Wednesday, July 25, 2012

A voyage of discovery: India in 1911

A Glimpse of Empire, Jessica Douglas-Home

Our county libraries have a wonderful interlibrary loan system, which can be accessed through their website to submit requests on-line. But it often takes a while for the books to appear, and in the meantime, the system doesn't allow you to track your requests. Since I keep forgetting to write mine down, I generally have no idea what I've asked for, and it's often a pleasant surprise to see what turns up. This past week I got three, none of which I initially even remembered requesting.

One of them was this book, an account of a trip to India to attend the Coronation Durbar of King George V and Queen Mary, in December of 1911. It is based (presumably) on the diary and photographs of Hon. Lilah Wingfield, a young woman of 23, the daughter of an Irish peer, Lord Powerscourt, and written by her granddaughter Jessica Douglas-Home. The youngest of five children, Lilah grew up on the family's estate in County Wicklow, with summers spent with her maternal grandfather, the Earl of Leicester, at his estate in Norfolk. It was a rough, rambunctious, and idyllic childhood, the despair of her mother's staid family. It ended with her father's death, when her mother took her three daughters to London, making room for the new Lord and Lady Powerscourt. Lilah's sisters soon found husbands, leaving her the companion to their difficult elderly mother. She hoped to escape for a while through travel, and when she saw an advertisement for a tour group going to the Durbar, it seemed the perfect opportunity. Enlisting a distant cousin as advocate and chaperone, she managed to convince her mother to let her go.

As Douglas-Home explains, the Durbar was months in the planning. The King was determined to go, and Queen Mary to accompany him. I had read about the trip in James Pope-Hennessy's Queen Mary, which of course focuses on her role and experiences, so this book provided an interesting contrast, though Lilah was hardly an ordinary tourist. Her position as a peer's daughter and her family connections opened many doors, as did the friends she traveled with. She and her companions stayed in the great tent city that covered 25 square miles near Delhi. Under escorts from the 10th Hussars, whose commander was known to have a tendre for her, Lilah had access to all the festivities leading up to the Durbar itself. After it ended, her party traveled up to the Northwest Frontier before turning south again to zig-zag across central India, stopping in several different states and often visiting the native courts. Entranced with India, Lilah was anxious to experience the reality of the subcontinent, to be more than a typical British tourist. She was in no hurry to return home, though she evaded at least two serious suitors, marriage to whom could have brought an extended stay in India.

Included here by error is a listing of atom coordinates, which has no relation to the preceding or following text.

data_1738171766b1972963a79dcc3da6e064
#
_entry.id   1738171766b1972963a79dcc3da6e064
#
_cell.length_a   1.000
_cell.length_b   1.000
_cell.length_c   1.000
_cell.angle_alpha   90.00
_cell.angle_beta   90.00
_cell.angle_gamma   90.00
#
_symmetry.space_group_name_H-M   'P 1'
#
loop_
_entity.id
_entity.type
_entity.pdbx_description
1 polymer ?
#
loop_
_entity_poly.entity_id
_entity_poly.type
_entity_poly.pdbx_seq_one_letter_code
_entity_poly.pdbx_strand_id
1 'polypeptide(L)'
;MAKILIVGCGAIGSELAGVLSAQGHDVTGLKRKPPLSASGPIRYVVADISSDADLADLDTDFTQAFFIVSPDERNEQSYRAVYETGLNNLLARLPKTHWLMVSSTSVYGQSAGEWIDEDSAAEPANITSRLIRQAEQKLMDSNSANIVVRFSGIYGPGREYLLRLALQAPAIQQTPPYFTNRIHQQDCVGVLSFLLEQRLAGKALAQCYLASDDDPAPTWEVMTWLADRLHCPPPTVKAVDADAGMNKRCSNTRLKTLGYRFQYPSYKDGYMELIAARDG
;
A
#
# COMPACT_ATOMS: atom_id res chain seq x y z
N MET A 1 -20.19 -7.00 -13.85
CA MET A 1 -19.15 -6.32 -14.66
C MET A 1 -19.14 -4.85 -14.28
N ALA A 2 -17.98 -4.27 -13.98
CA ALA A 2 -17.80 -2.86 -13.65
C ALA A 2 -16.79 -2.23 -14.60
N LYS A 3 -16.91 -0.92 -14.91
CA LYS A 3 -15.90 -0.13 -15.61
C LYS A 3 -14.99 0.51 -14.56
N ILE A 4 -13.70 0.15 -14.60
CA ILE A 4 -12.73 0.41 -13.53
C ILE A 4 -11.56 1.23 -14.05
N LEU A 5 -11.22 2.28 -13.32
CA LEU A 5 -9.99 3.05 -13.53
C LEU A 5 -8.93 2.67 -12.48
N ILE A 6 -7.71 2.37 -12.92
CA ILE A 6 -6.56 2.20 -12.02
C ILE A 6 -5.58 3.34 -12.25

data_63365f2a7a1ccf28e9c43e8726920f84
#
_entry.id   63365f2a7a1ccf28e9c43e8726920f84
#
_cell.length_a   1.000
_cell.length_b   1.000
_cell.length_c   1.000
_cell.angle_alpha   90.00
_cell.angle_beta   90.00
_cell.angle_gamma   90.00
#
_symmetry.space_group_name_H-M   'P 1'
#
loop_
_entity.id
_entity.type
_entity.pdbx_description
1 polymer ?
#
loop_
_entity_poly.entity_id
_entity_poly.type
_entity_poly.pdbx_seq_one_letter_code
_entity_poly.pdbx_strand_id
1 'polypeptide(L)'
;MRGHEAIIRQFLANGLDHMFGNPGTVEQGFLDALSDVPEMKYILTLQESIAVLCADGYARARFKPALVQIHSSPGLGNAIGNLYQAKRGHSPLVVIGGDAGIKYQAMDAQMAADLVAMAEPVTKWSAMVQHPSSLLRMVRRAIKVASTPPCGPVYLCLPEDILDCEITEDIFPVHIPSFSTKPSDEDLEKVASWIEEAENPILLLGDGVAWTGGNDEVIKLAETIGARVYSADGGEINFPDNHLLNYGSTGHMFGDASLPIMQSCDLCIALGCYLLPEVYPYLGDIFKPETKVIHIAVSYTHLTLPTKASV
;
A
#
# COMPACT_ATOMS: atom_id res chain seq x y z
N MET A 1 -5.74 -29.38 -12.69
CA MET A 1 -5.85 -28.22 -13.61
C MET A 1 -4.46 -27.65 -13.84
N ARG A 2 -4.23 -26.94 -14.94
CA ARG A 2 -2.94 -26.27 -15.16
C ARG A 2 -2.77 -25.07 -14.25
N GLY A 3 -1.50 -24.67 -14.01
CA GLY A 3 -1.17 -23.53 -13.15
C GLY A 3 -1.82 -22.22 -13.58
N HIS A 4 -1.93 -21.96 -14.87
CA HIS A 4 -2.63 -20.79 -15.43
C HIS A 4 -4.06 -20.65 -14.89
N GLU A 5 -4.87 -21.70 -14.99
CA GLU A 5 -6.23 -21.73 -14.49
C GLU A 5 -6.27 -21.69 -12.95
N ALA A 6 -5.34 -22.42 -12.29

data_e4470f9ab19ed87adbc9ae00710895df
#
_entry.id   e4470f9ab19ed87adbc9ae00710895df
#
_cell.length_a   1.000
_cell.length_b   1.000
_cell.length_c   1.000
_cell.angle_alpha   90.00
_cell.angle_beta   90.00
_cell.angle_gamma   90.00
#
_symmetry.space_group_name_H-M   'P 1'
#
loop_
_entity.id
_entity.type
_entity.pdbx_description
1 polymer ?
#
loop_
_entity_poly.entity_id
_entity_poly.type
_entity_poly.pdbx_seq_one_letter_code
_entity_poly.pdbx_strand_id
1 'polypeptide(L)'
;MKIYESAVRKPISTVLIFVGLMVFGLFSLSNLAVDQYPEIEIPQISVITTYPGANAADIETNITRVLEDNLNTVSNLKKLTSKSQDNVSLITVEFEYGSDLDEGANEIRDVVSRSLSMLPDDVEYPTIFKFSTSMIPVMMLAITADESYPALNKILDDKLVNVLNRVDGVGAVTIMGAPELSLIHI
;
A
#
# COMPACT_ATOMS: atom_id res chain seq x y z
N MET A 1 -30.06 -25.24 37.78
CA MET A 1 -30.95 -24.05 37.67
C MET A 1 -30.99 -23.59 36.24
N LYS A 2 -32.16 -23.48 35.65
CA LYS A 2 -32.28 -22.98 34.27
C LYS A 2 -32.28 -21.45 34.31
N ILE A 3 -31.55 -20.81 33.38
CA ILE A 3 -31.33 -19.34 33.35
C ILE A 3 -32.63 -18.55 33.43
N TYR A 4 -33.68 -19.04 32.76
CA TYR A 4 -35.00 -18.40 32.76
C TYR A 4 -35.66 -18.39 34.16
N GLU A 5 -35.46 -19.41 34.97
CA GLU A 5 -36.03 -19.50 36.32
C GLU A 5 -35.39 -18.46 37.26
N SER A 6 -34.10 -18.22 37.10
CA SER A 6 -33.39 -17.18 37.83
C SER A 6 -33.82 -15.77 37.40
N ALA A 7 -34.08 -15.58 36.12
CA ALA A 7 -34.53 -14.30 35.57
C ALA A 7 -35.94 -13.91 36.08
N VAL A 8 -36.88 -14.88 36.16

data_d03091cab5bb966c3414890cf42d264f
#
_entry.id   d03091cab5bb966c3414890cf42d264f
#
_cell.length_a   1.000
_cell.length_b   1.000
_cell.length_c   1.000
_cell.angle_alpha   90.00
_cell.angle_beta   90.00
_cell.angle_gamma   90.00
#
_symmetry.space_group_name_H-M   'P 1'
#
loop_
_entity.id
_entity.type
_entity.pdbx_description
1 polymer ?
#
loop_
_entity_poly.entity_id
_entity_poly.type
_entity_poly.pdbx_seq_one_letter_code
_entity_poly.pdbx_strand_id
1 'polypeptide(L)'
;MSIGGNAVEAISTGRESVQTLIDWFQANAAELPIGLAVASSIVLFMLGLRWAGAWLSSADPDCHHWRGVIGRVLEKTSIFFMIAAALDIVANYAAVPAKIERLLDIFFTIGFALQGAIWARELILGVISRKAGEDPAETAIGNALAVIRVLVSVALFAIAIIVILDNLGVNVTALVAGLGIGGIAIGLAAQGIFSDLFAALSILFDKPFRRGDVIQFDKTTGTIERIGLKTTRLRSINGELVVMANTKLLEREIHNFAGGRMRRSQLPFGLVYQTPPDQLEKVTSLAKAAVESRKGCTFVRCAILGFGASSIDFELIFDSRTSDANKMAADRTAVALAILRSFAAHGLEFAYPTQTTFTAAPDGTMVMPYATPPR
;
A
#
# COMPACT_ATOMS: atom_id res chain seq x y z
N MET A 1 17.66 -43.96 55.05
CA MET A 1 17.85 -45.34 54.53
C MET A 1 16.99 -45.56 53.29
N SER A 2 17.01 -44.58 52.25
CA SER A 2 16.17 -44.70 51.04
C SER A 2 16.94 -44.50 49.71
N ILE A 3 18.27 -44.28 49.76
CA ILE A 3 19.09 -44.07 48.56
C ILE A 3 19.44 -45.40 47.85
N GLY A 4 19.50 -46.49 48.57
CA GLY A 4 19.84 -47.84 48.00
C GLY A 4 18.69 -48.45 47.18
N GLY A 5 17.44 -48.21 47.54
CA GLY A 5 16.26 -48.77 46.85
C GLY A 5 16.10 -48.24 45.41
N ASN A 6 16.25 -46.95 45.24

I enjoyed reading about Lilah's unconventional but happy childhood, and I cheered her determination to break free of her constrained life in London. Douglas-Home places Lilah's adventures in India within the larger context of the Durbar, explaining its importance to Britain's colonial rule and the difficulties the organizers faced. Some of those difficulties came from the native rulers, many of whom Lilah met. Douglas-Home manages to introduce them, to describe their place in the Raj and their relations with the Empire, keeping them straight in the reader's mind while not allowing them to overwhelm Lilah's story. There are pictures of them in the four sections of photographs, with helpful captions to tie them into the story. Lilah was apparently an enthusiastic photographer, and many of the photos may be her work, though the sources are unfortunately not listed.

In a preface, Douglas-Home mentions her grandmother's photo albums. She also mentions a diary of Lilah's that someone purchased at a second-hand bookshop, but she says nothing more about it, not even if the diary was returned to the family. She quotes frequently from Lilah's writing, but since there are no notes, it is impossible to tell if the quotes are from this diary or other sources. As an archivist and a student of history, I found that frustrating. Douglas-Home also quotes others, apparently from letters, but again the quotes are unattributed and there is no bibliography. She has obviously done a lot of research, and it is a shame she chose not to share that information with those (like me) who might be interested in the context or in further reading.

Despite this lack, I found the book informative and engaging. Lilah's travels in 1911 are as interesting as Emily Eden's in the 1830s, but very different. The differences are not just in the years that separate them, but in large part in Lilah's determination to immerse herself in India, and in her openness to the native peoples that she met.

Tuesday, July 24, 2012

Summer reading

The Solitary Summer, Elizabeth von Arnim

A recent review of this book (I wish I could remember where) reminded me that I had a copy of it on the TBR stacks, perfect for summer reading. I was expecting a sequel of sorts to Elizabeth and Her German Garden, focused on the summer months in her beloved garden on the family's estate in Nassenheide, Pomerania (now called Rzędziny), with her husband (the famous "Man of Wrath") and her three little girls, the April, May & June babies. Like the earlier book, this is in the form of a journal, which begins in May and ends in October. In the first entry, Elizabeth tells her husband,

"I want to be alone for a whole summer, and get to the very dregs of life. I want to be as idle as I can, so that my soul may have time to grow. Nobody shall be invited to stay with me, and if any one calls they will be told that I am out, or away, or sick. I shall spend the months in the garden, and on the plain, and in the forests. I shall watch the things that happen in my garden, and see where I have made mistakes. On wet days I will go into the thickest parts of the forests, where the pine needles are everlastingly dry, and when the sun shines I'll lie on the heath and see how the broom flares against the clouds. I shall be perpetually happy, because there will be no one to worry me. Out there on the plain there is silence, and where there is silence I have discovered there is peace."